The Power of What You Do Not Know

Ryan Kristin | July 17, 2014

I know a successful businessman that has been president and CEO of an organization for 25 years. He has an impressive track record and his foresight into upcoming trends is almost supernatural. One surprising aspect of his persona however, is his lack of adoption of modern technology and tools. He has an assistant that writes emails from dictation, books airline tickets and provides research for him; and his office is filled with stacks of files and paperwork…no computer, smart phone or tablet.

The success of the organization has been rooted in his intuitions and strategic visions, but he’s disconnected from much of the day-to-day discussion that takes place due to his lack of digital proficiency. Members of his executive team can’t send him an instant message to get his take on a quick question. He’s reliant on meetings, phone calls, his assistant and face-to-face communication. He’s not able to leverage the talent downstream within his organization to help better drive the strategic vision being created at the top. He’s likely missing out on some of the collective genius in his organization. Here at Jama we like to say that the smartest person in the organization is all of us.

While my friend may be an example of the extreme end of digital resistance, there are without a doubt, many leaders in c-suites across America who are resisting adopting modern communication tools. At the same time, we’re seeing a shift in the way companies do business and create their products. At this time more than ever before, the data management and communication tools technology has afforded us are helping companies tackle the challenges of the changing landscape of product delivery. As Eric Winquist noted in a recent interview with, “Product delivery garners substantial executive attention, highlighting the strategic role that products hold in many organizations. It’s a cross-functional activity that spans executive management, sales, marketing, services, support, and operations in addition to the traditional product management, development, QA, IT, and release management functions.”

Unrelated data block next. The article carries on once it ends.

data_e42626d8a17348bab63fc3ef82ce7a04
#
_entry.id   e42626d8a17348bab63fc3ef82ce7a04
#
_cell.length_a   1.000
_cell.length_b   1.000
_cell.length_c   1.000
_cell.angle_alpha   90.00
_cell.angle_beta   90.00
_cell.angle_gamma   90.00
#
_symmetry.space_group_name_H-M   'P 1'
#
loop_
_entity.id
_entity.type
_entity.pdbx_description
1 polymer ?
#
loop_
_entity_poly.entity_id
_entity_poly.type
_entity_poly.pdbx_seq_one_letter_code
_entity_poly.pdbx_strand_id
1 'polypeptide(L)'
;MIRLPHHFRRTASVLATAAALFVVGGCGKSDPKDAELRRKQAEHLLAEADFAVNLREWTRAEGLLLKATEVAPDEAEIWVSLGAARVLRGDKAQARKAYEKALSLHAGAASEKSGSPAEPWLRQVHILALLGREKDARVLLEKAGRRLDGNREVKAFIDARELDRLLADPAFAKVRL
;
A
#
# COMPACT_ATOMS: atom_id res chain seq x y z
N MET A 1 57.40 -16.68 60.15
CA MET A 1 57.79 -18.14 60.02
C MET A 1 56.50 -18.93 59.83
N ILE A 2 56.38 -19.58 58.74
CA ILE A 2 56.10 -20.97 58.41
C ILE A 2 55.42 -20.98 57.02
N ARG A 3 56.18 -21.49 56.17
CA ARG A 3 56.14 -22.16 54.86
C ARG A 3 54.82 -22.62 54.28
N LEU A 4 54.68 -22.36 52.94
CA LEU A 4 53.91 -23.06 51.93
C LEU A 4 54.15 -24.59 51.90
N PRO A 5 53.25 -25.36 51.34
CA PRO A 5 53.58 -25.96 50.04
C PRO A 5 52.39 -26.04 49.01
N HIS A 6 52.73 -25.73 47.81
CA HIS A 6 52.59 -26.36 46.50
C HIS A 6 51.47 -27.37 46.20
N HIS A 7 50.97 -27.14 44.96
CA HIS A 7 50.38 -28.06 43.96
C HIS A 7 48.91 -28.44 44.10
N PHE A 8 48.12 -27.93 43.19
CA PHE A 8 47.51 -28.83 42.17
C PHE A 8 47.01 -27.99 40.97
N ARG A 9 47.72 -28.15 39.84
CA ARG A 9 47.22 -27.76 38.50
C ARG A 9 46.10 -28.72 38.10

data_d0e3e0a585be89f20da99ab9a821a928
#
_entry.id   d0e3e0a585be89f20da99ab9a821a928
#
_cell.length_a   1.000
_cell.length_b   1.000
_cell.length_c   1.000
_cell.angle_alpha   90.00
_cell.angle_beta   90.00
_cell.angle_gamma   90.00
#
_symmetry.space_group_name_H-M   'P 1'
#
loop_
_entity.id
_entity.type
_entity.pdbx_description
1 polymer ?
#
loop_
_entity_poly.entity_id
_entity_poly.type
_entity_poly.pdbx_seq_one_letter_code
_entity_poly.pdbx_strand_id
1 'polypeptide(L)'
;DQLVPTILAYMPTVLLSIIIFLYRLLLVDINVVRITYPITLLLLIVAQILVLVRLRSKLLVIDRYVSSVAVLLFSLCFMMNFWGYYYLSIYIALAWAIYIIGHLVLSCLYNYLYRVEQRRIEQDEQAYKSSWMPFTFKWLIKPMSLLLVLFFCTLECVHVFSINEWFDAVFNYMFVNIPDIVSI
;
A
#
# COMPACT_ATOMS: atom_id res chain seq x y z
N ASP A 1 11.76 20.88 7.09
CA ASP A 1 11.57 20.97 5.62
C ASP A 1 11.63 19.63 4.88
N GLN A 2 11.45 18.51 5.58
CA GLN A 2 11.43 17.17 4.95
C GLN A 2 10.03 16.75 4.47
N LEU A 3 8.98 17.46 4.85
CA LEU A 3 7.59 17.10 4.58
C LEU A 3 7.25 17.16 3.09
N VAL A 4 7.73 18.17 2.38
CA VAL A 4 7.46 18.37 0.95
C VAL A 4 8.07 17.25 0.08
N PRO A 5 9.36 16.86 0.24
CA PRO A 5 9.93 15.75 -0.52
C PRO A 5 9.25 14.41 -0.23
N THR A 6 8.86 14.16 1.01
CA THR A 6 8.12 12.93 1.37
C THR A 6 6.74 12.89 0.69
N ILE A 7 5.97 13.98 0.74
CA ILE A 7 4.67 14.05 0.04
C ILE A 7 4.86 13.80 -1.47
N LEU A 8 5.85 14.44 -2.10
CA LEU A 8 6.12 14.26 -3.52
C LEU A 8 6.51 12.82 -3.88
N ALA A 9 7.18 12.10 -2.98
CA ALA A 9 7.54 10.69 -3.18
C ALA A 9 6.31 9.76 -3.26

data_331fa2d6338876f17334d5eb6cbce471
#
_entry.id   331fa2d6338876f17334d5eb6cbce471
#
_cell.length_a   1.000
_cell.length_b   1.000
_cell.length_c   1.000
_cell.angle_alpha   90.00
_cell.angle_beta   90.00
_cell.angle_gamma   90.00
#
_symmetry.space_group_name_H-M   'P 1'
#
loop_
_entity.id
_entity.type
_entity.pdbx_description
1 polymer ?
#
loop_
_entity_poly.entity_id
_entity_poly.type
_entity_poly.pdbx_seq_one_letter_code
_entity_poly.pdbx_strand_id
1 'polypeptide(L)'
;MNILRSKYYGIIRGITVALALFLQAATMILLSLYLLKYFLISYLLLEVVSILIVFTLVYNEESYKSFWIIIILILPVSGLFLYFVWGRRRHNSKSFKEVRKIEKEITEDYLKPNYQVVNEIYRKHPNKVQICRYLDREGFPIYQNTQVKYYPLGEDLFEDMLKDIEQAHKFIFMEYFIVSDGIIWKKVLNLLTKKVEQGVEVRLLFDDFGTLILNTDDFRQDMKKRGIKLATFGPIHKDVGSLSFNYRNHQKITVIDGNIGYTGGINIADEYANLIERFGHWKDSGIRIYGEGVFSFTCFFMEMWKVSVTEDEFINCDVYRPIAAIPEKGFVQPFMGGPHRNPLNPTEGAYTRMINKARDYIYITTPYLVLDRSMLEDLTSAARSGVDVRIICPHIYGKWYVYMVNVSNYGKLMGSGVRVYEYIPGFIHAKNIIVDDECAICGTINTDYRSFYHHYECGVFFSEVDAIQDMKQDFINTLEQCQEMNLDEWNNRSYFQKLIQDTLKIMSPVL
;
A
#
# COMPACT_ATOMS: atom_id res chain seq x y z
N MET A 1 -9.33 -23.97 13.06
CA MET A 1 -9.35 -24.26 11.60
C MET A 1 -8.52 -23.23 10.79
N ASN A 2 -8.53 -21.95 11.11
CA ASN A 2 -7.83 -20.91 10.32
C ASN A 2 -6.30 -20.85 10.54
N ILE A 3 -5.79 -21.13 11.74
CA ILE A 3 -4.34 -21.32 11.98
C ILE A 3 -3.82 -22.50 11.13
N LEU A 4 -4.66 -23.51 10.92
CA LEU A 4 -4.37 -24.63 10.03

Another interesting factor in the adoption of social collaboration tools is the rise in digital proficiency. As R. Ray Wang, an expert on digital disruption, said in a recent article, “Generational shifts by age and by digital proficiency will show up in force in 2014. A generation of Millennials no longer seeks the same objectives as previous generations.” What this means is that we’re at the tipping point, with a workforce that will soon be dominated by workers who are increasingly proficient in using technology. Members of this workforce want to drive change. Leaders are tasked with staying ahead of the curve to meet growing customer expectations in a competitive landscape. There is a new era of collaborative technology available to make information accessible and shared across the organization in real time and leaders that don’t take advantage of these capabilities risk losing out and falling behind.  Those leaders that utilize this technology to capture and leverage the collective genius within their walls will be tomorrow’s victors.

Learn more about the biggest challenges facing organizations bringing products to market and how modern collaboration tools can help by watching Eric Winquist’s recent address at ALM Forum. 

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